VANCOUVER — It has been a busy start to the year for Saskatoon-based rare earth outfit Great Western Minerals (GWG-V) and its past-producing Steenkampskraal project located roughly 350 km north of Cape Town, South Africa. The company kicked off 2013 with an updated resource estimate, and followed up with the release of a preliminary economic assessment (PEA) that it hopes will lead to initial production within the next 24 months.
Great Western acquired a 74% interest in Steenkampskraal through a subsidiary in 2010, and the company has spent the past three years exploring the mine site and refurbishing a variety of surface and underground infrastructure left behind by an Anglo American (AAL-L) subsidiary, which ran a thorium operation at Steenkampskraal from 1952 to 1963.
Great Western's exploration efforts yielded a big resource upgrade at the project in late January, including a 114% increase in indicated resources and a 218% jump in the inferred category. Steenkampskraal now hosts 176,000 monazite tonnes in the indicated category that grade 18.2% total rare earth oxides (TREO), as well as 278,000 inferred tonnes averaging 15.2% TREO at a 1% cut-off grade.
Great Western has noted strong ground conditions despite 50 years of inactivity at the mine, and intends to utilize a combination of conventional and shrinkage stoping for flat and steeply dipping sections of its underground Monazite Area. Conventional jack-leg drilling and blasting will be used, with cleaning being done by winches scraping the broken rock down the raises to main haulages.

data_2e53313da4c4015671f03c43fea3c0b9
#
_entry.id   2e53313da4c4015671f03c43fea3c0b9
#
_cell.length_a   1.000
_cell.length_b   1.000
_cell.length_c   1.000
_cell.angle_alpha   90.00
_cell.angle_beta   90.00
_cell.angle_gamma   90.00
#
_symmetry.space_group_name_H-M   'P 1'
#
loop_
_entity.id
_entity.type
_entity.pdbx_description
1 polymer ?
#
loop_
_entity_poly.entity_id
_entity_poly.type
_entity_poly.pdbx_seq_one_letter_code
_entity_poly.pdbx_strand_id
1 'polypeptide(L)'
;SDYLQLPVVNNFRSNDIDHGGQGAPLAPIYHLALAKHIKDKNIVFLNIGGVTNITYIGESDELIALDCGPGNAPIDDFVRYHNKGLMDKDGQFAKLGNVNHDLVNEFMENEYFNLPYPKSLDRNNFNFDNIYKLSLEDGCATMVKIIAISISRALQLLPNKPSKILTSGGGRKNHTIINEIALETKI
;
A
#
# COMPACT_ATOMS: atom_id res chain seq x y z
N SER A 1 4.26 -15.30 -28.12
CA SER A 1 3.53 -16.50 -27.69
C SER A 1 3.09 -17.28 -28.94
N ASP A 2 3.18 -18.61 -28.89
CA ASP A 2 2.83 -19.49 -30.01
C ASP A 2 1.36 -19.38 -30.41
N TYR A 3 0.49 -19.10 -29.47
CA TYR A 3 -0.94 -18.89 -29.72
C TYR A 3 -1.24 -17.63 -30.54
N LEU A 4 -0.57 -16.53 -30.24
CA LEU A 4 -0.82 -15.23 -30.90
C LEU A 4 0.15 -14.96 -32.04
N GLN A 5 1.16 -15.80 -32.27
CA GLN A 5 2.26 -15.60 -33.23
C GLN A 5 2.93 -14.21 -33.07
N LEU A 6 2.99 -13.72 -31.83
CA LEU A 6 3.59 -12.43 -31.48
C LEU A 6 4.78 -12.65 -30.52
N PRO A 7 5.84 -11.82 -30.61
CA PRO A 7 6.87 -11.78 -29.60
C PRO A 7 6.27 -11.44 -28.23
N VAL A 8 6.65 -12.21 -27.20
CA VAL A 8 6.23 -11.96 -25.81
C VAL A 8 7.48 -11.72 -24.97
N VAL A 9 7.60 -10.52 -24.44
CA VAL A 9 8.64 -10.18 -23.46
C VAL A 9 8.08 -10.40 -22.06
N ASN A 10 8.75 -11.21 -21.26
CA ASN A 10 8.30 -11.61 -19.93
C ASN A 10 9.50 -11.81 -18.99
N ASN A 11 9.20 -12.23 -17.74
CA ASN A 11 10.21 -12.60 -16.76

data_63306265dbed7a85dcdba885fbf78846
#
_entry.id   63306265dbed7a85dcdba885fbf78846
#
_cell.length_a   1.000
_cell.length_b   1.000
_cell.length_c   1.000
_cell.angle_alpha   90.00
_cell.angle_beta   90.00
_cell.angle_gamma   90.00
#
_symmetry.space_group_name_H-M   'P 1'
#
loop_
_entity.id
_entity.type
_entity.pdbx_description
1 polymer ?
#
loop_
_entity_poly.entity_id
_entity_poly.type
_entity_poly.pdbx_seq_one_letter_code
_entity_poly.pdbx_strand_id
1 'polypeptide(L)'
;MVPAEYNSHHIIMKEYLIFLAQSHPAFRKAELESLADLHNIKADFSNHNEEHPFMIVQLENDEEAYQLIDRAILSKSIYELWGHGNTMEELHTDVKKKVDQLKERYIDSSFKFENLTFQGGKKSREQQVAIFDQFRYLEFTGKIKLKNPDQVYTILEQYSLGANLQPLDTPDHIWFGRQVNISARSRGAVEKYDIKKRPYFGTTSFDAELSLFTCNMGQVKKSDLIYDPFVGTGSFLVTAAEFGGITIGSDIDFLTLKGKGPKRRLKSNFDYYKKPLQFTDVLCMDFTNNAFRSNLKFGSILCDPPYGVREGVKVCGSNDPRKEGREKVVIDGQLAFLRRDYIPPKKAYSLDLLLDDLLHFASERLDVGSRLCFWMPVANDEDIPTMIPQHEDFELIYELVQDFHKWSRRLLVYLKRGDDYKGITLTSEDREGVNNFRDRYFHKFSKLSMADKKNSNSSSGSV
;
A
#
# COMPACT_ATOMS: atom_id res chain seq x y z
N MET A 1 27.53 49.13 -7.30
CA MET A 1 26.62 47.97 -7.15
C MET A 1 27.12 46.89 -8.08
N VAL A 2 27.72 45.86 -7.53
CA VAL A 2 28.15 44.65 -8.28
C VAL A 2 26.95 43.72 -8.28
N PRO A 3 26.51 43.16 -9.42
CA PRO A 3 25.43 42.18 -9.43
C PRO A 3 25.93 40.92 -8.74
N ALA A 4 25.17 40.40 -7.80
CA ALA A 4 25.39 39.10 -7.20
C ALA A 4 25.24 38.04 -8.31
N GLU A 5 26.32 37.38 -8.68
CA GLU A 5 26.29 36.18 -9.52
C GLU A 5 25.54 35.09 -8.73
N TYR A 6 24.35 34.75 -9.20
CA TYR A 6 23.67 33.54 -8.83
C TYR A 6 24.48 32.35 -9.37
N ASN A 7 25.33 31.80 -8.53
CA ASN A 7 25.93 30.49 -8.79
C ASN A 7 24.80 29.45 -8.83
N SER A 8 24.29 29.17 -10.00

A rare-earth chloride plant will process roughly 192 tonnes of run-of-mine material per day — or roughly 70,000 tonnes annually. The mixed rare-earth chloride will then be hauled to a separation plant approximately 100 km from the mine site. Steenkampskraal's current resources will support 11 years of operations based on 70,532 tonnes of in-situ TREO content.
"The [PEA] confirms our internal projections of a high grade and excellent distribution of the critical rare earth elements," commented president and CEO Marc LeVier. "The impressive, high-grade nature of Steenkampskraal translates into lower tonnages for processing, which in turn, results in low capital cost requirements relative to other REE projects. The work undertaken on the project to date is intended to enable [us] to advance rapidly. This ‘early mover' status, combined with [our] existing alloy manufacturing capacity, positions [us] very favourably."
Development costs clock in at roughly $176 million, and assuming a TREO basket price of $53.13 per kilogram Steenkampskraal carries a $555 million after-tax net present value and 66% internal rate of return at a 10% discount rate. The project would have around a 4 year payback period from the start of underground production.
A major cost driver for Great Western is the rare-earth separation plant, which carries a $62 million price tag. If the company was too look at saving capital costs it could be the first item on the chopping block. Great Western enjoys one other key advantage over its peer group in the form of integrated processing.
The company owns Great Western Technologies — which processes specialty metal alloys that include rare earth materials and focuses primarily on the battery alloy and hydrogen storage markets — and Less Common Metals, which caters to magnet manufacturers and ties into the automotive industry.
Due to a convertible bond issuance in early 2012, Great Western was sitting on roughly $65 million in cash and equivalents at the end of the third quarter. The company reports 40% institutional ownership and has 416 million shares outstanding for a $73 million press-time market capitalization. Great Western traded 2.26 million shares following news of its PEA, but dropped 12.5% or 2.5¢ before closing at 17.5¢ per share on March 19.
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